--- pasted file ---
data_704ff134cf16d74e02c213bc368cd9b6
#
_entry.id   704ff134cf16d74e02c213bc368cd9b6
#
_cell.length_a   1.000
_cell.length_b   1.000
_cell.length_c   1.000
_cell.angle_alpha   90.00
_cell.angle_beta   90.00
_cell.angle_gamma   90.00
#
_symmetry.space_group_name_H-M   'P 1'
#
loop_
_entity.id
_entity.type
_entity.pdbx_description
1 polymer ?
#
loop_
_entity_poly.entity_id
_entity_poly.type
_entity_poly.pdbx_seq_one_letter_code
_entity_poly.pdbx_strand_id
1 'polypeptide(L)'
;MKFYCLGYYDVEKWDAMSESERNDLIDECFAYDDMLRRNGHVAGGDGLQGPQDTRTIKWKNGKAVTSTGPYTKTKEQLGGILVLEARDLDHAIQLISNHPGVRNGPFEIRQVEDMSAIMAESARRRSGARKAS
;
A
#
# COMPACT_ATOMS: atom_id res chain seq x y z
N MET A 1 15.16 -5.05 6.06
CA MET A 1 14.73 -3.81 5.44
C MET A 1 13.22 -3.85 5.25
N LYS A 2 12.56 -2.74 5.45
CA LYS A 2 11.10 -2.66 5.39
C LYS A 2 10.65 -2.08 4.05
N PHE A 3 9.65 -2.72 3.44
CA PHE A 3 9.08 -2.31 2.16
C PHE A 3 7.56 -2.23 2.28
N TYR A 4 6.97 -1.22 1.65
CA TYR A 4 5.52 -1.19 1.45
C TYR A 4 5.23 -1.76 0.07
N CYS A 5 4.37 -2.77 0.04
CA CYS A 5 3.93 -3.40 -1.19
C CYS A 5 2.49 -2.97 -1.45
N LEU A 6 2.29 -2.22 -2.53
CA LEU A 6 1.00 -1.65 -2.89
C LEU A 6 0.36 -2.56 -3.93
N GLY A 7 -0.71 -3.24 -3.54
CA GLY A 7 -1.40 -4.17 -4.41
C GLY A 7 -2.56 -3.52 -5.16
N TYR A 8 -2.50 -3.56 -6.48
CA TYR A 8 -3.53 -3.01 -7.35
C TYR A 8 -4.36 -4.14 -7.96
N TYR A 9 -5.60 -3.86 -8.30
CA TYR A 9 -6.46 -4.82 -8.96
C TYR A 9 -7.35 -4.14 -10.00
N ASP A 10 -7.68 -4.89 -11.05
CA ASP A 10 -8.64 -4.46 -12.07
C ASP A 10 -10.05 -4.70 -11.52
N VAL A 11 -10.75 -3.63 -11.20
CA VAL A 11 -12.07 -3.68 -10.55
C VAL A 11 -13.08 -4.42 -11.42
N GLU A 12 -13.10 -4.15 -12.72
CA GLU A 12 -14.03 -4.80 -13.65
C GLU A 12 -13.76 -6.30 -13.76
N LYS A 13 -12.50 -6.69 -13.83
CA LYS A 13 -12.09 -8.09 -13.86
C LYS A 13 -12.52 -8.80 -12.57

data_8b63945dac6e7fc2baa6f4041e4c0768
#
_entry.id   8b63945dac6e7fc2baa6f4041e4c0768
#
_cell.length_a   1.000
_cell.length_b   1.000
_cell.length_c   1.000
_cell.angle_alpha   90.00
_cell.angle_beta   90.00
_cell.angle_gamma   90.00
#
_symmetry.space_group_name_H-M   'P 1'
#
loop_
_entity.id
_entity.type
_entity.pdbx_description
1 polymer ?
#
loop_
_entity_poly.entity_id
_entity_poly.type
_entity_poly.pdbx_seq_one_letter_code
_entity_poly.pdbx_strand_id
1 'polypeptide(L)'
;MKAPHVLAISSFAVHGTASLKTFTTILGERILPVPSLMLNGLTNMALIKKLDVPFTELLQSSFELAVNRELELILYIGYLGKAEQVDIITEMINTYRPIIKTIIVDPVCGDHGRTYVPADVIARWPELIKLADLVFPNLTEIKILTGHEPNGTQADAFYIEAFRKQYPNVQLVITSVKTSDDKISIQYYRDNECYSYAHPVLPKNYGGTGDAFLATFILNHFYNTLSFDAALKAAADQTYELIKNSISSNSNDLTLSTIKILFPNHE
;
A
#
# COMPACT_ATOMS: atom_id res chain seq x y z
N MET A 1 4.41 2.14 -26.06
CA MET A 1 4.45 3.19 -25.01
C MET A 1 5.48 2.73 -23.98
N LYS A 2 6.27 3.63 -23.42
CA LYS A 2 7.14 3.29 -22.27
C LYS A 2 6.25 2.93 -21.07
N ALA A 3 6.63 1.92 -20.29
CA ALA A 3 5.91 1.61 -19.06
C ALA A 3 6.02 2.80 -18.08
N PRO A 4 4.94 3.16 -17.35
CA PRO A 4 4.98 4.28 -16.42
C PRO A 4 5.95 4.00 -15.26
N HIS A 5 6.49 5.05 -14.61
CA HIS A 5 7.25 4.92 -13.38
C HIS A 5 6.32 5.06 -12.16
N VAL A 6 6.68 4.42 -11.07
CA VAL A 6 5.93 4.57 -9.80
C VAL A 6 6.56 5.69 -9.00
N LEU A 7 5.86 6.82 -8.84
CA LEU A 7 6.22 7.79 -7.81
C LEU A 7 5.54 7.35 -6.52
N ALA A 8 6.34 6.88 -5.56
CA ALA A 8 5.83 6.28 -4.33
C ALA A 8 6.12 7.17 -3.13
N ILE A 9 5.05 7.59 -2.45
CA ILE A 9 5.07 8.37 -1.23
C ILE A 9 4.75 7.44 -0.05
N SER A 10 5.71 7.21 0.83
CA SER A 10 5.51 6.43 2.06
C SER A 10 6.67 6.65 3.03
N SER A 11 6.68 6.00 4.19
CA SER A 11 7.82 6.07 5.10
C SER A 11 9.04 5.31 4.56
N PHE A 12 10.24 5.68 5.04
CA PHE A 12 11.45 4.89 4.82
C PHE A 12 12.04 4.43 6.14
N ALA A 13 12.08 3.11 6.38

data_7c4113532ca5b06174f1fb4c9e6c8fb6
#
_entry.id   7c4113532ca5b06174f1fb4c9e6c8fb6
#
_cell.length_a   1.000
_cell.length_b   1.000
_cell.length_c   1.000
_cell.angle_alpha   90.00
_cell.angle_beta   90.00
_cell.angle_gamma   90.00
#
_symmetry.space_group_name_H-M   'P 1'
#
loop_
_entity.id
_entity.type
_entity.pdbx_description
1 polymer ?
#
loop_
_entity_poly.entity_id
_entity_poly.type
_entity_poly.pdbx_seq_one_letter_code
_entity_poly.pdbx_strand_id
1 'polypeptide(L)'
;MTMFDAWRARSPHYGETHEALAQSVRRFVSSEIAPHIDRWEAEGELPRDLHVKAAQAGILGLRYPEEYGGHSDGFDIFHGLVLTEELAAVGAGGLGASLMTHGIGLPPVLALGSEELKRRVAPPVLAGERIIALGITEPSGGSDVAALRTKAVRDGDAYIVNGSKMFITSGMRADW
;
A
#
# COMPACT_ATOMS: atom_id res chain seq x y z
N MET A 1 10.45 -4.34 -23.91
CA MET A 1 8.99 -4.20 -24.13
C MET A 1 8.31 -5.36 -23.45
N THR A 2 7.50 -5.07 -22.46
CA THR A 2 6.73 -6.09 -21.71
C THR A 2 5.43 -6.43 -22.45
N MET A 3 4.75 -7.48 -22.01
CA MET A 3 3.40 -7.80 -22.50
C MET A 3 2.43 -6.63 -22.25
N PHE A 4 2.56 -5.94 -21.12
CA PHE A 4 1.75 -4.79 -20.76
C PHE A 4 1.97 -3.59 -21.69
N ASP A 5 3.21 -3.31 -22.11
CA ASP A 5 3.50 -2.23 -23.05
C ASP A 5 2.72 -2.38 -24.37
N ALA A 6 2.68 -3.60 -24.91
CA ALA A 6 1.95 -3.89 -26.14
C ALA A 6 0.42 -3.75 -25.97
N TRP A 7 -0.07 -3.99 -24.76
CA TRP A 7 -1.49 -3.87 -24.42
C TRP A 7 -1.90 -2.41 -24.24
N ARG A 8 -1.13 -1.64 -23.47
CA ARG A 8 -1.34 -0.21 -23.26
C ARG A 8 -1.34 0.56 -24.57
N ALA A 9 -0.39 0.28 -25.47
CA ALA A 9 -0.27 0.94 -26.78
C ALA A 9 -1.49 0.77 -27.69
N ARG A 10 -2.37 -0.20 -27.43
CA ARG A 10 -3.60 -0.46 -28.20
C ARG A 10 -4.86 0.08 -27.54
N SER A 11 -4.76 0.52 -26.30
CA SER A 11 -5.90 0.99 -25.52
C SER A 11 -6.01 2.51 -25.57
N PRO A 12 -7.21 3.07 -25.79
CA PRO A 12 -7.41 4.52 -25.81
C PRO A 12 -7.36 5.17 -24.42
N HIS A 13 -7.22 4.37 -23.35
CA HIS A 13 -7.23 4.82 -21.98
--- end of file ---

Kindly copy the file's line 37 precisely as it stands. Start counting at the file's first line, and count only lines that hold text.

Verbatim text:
N PHE A 3 9.65 -2.72 3.44